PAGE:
Essentially a chase/buddy movie that mischievously muddles the rules of the fantasy genre with a post-modern spin, Stardust is a zippy little ditty that deconstructs films that hurtle predictably toward their happily ever after by making the journey as sweetly off-beat as is can. No one’s journey in the movie is a straight line and every scene is garnished with an amusing sense of the ridiculous; at one point Michelle Pfeiffer’s youth obsessed witch transforms a goat into human form due to her need of henchman (Mark Williams with a piano key underbite) only for it to behave exactly how you’d expect a man with a goat’s brain. Another running joke that gets great mileage is the gaggle of murdered princes that miserably spectate on the race to become king like a cross between Waldorf and Statler from The Muppets and Jack from An American Werewolf In London. As Mark Strong’s devious Septimus and Jason Flemyng’s out of his depth Primus try to outwit each other, their mauled siblings look on with depressed detachment which is made all the more funnier by the grab bag of comedic actors playing them. Rupert Everett, Mark Heap, David Walliams, Julian Rhind-Tutt and Adam Buxton all tut and roll their eyes while events proceed at a breakneck pace which proves to contain a lot of the best laughs.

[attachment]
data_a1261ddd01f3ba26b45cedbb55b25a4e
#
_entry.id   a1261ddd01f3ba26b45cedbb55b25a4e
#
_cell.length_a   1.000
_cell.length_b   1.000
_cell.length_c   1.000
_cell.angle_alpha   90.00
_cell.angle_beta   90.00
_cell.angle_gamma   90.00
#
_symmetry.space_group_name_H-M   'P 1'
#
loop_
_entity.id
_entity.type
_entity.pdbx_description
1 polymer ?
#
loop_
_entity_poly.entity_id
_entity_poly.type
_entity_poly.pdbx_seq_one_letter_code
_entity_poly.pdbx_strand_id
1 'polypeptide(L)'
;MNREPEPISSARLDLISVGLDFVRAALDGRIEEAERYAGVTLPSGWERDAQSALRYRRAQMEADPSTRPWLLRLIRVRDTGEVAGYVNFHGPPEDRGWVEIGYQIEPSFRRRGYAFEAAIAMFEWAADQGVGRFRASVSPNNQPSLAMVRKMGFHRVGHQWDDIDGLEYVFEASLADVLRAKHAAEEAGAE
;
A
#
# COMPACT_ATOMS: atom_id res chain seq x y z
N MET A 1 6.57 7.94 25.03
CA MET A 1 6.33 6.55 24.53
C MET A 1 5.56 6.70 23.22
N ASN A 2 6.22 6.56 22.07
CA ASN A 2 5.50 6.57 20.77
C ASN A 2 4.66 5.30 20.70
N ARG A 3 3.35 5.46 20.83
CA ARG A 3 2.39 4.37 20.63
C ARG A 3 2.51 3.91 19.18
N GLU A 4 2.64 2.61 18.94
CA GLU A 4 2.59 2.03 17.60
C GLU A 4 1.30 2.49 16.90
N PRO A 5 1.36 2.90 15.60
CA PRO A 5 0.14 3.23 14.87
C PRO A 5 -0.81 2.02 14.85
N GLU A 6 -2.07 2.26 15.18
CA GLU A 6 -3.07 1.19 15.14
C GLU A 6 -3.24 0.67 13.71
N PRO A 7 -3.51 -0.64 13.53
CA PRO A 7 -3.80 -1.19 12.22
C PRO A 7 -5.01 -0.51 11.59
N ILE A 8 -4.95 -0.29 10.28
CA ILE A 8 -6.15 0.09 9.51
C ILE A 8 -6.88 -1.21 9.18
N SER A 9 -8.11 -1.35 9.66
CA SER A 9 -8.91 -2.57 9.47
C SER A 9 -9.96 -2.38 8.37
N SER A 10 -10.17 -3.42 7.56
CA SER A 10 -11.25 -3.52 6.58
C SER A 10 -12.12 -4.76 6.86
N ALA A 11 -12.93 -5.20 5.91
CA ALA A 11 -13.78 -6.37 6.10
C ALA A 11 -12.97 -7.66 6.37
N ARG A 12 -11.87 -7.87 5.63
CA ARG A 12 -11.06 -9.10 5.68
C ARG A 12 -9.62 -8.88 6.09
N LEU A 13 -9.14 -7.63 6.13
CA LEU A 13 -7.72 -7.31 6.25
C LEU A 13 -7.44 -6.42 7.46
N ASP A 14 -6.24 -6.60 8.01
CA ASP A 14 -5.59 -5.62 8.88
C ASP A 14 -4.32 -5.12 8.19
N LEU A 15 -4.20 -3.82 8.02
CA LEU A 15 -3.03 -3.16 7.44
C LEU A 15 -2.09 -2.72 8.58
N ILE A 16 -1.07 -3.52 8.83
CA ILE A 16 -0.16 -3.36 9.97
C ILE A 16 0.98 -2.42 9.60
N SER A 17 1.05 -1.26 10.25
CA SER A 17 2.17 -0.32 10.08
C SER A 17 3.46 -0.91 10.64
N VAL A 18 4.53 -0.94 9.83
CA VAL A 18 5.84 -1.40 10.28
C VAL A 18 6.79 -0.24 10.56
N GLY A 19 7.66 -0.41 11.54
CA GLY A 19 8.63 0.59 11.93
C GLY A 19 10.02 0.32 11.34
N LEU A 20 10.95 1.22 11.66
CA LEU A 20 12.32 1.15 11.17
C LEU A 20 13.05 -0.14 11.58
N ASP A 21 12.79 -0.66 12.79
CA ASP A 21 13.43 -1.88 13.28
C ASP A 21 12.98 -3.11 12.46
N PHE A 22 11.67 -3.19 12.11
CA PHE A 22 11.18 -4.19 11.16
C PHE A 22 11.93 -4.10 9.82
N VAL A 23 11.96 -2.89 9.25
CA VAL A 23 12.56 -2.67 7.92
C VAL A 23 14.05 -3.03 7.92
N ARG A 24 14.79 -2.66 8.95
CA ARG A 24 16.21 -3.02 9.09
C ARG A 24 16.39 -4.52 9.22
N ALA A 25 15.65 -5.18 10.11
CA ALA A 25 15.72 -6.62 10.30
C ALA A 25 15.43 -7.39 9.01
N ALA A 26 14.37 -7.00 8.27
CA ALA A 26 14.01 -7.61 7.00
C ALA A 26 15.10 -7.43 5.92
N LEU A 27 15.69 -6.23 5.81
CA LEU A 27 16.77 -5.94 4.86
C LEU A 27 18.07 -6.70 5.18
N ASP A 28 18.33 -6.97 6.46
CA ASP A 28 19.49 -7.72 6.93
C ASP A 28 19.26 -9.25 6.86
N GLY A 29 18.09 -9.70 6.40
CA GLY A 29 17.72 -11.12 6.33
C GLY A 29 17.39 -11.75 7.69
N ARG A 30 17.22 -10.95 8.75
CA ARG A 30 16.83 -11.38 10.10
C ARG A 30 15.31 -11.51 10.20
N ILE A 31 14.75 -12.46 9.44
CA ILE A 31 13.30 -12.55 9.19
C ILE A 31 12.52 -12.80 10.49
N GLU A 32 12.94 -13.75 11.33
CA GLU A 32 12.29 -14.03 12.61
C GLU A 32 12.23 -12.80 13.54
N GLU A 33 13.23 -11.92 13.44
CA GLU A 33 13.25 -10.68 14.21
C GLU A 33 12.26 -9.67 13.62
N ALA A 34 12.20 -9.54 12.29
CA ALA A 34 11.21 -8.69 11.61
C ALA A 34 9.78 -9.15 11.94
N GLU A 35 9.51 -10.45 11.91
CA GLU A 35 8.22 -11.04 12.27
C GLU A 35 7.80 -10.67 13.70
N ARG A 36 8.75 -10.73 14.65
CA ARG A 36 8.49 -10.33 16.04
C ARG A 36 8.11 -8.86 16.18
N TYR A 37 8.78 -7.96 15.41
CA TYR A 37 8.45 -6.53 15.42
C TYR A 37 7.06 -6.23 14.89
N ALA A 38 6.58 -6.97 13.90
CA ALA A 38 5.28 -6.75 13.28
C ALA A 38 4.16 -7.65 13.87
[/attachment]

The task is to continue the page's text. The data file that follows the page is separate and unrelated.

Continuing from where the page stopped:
Admittedly some scenes don’t land quite so well – the appearance of Ricky Gervais’ fast talking Ferdy The Fencer is decent, but not enough that his character should appear of the bloody poster – but most curious of all is the plot twist that (Spoilers) Robert DeNiro’s fearsome Captain Shakespeare is actually gay and while it plays admittedly sweet on paper and it’s kind of refreshing to see him playing something other than a mobster or a curmudgeonly old man for a change, watching him “play gay” is something that a tad feels tone deaf a little more with every passing year.
With that being said, for all of its patchy spots Stardust still manages to be a genuinely sweet romp through a genre that often takes itself a bit too seriously for it’s own good and its appropriately starry cast all seem wisely in on the joke as they jostle for position. While they all snip and jibe at each other and the two lead’s initial disdain for each other becomes a grudging respect and more, it’s genuinely nice to see early roles for Charlie Cox, Henry Cavill and Ben Barnes as they were poised on the cusp of stardom themselves.
Vaughn’s eye for memorably flipping an action scene proves to be adept as his talent for casting and a climactic scene that sees Tristan dueling with a corpse puppeteered by a voodoo doll proves to be especially memorable, but that’s essentially what Stardust is; one big cheeky flip of the genre and how much you take from it depends on how much you appreciate how seriously Vaughn is taking not being serious.

With all that being said, while Stardust does feel a bit disposable along with feeling mildly experimental, its still got enough balls to temper it’s tale of true love and magic into something that manages to shine.